How does the accident in the end shows the reckless nature of 1920s America in The Great Gatsby?

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missy575 | High School Teacher | (Level 1) Educator Emeritus

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I believe the scene in which Gatsby allows Daisy to quickly drive, hit Myrtle, and then flee the scene demonstrates recklessness in several ways.

1. Gatsby probably should not have let Daisy drive in the first place. The uncomfortable parting with Tom in New York before they jumped in the car likely had Daisy a little jittery to begin with, plus, being a rich woman, she probably had little road experience. She was angry, and driving like she was.

2. Myrtle only ran out to the car because she had been locked up by Wilson as he had discovered she was having an affair. In her effort to escape and be with Tom (because she thought Tom would be driving this car), Myrtle rushed to the car without caution knowing he would only slow enough to pick her up. Unfortunately this mistaken identity cost her life.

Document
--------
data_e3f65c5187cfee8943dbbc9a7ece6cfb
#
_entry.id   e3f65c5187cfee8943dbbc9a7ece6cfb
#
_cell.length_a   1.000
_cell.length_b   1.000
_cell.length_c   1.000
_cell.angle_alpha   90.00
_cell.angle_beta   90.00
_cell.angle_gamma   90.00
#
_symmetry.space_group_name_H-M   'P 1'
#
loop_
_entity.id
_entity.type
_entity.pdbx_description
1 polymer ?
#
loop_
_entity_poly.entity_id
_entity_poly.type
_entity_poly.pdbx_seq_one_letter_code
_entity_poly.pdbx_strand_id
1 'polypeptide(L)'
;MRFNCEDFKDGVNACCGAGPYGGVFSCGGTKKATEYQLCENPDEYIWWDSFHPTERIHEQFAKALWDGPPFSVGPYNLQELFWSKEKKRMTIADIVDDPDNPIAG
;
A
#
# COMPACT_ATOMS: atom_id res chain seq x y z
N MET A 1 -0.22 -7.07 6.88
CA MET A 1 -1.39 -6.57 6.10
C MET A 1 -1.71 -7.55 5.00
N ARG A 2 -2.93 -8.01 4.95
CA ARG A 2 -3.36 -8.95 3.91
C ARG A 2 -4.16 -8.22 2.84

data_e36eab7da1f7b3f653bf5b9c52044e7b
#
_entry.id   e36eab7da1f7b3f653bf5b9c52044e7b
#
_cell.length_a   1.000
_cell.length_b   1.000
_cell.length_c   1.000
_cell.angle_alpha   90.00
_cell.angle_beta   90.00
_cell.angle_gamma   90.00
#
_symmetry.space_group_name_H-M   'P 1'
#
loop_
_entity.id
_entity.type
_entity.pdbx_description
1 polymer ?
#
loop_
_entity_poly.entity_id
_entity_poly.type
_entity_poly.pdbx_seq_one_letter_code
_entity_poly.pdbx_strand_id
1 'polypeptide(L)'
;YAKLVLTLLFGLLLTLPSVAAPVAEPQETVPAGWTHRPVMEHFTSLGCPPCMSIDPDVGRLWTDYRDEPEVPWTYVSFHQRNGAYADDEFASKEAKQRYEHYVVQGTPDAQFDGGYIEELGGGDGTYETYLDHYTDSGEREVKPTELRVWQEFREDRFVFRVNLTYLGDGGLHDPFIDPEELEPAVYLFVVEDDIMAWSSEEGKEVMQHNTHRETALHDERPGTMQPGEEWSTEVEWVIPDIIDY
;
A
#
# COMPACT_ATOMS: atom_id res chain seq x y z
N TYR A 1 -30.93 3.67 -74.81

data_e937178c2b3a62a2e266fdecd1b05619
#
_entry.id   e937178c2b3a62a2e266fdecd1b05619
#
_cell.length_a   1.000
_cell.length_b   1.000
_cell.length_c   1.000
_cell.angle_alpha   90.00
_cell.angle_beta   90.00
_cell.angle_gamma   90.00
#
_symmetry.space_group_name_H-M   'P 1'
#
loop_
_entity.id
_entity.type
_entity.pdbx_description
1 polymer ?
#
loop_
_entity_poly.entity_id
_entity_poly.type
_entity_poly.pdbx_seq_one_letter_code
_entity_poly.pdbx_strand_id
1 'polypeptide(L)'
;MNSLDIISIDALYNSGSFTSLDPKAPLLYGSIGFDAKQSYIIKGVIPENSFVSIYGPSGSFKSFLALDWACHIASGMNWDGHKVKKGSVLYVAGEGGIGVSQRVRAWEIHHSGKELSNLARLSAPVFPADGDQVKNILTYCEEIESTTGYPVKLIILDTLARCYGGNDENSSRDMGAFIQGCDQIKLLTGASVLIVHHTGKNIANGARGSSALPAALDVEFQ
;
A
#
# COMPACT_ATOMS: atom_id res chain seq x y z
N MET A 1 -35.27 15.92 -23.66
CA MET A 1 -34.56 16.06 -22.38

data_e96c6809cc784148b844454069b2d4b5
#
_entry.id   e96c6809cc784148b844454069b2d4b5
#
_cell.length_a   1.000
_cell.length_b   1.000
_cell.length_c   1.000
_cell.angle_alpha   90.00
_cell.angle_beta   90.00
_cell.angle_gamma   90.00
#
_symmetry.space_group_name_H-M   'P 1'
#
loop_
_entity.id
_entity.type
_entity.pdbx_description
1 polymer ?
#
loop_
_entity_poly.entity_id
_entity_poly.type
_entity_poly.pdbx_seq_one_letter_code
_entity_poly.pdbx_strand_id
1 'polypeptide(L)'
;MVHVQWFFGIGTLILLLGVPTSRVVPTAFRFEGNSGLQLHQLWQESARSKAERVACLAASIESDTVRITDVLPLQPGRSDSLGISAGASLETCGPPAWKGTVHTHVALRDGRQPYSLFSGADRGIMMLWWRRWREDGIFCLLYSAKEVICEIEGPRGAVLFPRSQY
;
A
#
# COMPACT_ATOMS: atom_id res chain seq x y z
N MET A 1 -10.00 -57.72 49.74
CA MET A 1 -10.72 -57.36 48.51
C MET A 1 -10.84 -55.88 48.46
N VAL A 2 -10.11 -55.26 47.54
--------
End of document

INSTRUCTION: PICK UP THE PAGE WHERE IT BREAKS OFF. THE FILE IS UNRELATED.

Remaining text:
3. Any responsible human being in their rational mind would have stopped the car to determine how to help a situation like this. Gatsby encouraged her to stop, but Daisy was out of it and Gatsby let her be and drove on. Gatsby was too swayed by Daisy to do the right thing at the time.

Each of these reasons for recklessness demonstrate selfishness on behalf of the character whose flaws contributed to the reckless death.

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